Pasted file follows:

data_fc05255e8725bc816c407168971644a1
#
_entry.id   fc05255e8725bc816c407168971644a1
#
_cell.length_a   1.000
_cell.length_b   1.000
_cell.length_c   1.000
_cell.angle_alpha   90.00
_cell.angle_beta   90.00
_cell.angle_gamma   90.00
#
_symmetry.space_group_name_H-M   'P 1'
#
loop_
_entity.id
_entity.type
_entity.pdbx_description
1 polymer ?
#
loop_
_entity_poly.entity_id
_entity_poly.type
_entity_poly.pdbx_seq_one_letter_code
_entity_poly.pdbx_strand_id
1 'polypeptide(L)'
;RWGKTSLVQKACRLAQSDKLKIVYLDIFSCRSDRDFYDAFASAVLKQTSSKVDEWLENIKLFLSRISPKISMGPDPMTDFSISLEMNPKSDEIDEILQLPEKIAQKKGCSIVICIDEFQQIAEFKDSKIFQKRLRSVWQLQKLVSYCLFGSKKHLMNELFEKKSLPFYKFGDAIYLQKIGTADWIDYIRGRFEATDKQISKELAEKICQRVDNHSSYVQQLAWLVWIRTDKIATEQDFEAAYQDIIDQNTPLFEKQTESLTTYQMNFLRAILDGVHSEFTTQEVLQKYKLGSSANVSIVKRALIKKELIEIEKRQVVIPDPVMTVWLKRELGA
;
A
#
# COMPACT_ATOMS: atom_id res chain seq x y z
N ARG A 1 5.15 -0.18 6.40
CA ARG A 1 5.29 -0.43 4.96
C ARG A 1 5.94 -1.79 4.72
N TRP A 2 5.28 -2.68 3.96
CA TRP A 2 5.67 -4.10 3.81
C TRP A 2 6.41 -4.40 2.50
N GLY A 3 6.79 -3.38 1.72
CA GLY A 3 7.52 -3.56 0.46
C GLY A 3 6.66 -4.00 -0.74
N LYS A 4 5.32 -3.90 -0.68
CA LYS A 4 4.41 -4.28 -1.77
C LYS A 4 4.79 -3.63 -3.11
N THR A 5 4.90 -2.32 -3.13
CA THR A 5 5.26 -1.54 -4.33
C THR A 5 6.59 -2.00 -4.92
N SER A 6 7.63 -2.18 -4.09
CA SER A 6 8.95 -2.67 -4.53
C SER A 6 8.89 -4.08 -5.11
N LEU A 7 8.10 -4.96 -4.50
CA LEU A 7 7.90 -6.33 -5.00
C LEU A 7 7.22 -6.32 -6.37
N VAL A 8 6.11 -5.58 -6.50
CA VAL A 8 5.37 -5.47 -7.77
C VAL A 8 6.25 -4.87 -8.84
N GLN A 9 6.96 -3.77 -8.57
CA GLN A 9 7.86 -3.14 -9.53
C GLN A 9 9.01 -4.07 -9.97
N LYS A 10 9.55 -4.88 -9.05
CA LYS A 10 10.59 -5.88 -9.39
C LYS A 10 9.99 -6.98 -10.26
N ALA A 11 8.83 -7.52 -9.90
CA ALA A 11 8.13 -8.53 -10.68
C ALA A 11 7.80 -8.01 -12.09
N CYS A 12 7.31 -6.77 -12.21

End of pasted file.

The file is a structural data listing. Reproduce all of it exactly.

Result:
data_fc05255e8725bc816c407168971644a1
#
_entry.id   fc05255e8725bc816c407168971644a1
#
_cell.length_a   1.000
_cell.length_b   1.000
_cell.length_c   1.000
_cell.angle_alpha   90.00
_cell.angle_beta   90.00
_cell.angle_gamma   90.00
#
_symmetry.space_group_name_H-M   'P 1'
#
loop_
_entity.id
_entity.type
_entity.pdbx_description
1 polymer ?
#
loop_
_entity_poly.entity_id
_entity_poly.type
_entity_poly.pdbx_seq_one_letter_code
_entity_poly.pdbx_strand_id
1 'polypeptide(L)'
;RWGKTSLVQKACRLAQSDKLKIVYLDIFSCRSDRDFYDAFASAVLKQTSSKVDEWLENIKLFLSRISPKISMGPDPMTDFSISLEMNPKSDEIDEILQLPEKIAQKKGCSIVICIDEFQQIAEFKDSKIFQKRLRSVWQLQKLVSYCLFGSKKHLMNELFEKKSLPFYKFGDAIYLQKIGTADWIDYIRGRFEATDKQISKELAEKICQRVDNHSSYVQQLAWLVWIRTDKIATEQDFEAAYQDIIDQNTPLFEKQTESLTTYQMNFLRAILDGVHSEFTTQEVLQKYKLGSSANVSIVKRALIKKELIEIEKRQVVIPDPVMTVWLKRELGA
;
A
#
# COMPACT_ATOMS: atom_id res chain seq x y z
N ARG A 1 5.15 -0.18 6.40
CA ARG A 1 5.29 -0.43 4.96
C ARG A 1 5.94 -1.79 4.72
N TRP A 2 5.28 -2.68 3.96
CA TRP A 2 5.67 -4.10 3.81
C TRP A 2 6.41 -4.40 2.50
N GLY A 3 6.79 -3.38 1.72
CA GLY A 3 7.52 -3.56 0.46
C GLY A 3 6.66 -4.00 -0.74
N LYS A 4 5.32 -3.90 -0.68
CA LYS A 4 4.41 -4.28 -1.77
C LYS A 4 4.79 -3.63 -3.11
N THR A 5 4.90 -2.32 -3.13
CA THR A 5 5.26 -1.54 -4.33
C THR A 5 6.59 -2.00 -4.92
N SER A 6 7.63 -2.18 -4.09
CA SER A 6 8.95 -2.67 -4.53
C SER A 6 8.89 -4.08 -5.11
N LEU A 7 8.10 -4.96 -4.50
CA LEU A 7 7.90 -6.33 -5.00
C LEU A 7 7.22 -6.32 -6.37
N VAL A 8 6.11 -5.58 -6.50
CA VAL A 8 5.37 -5.47 -7.77
C VAL A 8 6.25 -4.87 -8.84
N GLN A 9 6.96 -3.77 -8.57
CA GLN A 9 7.86 -3.14 -9.53
C GLN A 9 9.01 -4.07 -9.97
N LYS A 10 9.55 -4.88 -9.05
CA LYS A 10 10.59 -5.88 -9.39
C LYS A 10 9.99 -6.98 -10.26
N ALA A 11 8.83 -7.52 -9.90
CA ALA A 11 8.13 -8.53 -10.68
C ALA A 11 7.80 -8.01 -12.09
N CYS A 12 7.31 -6.77 -12.21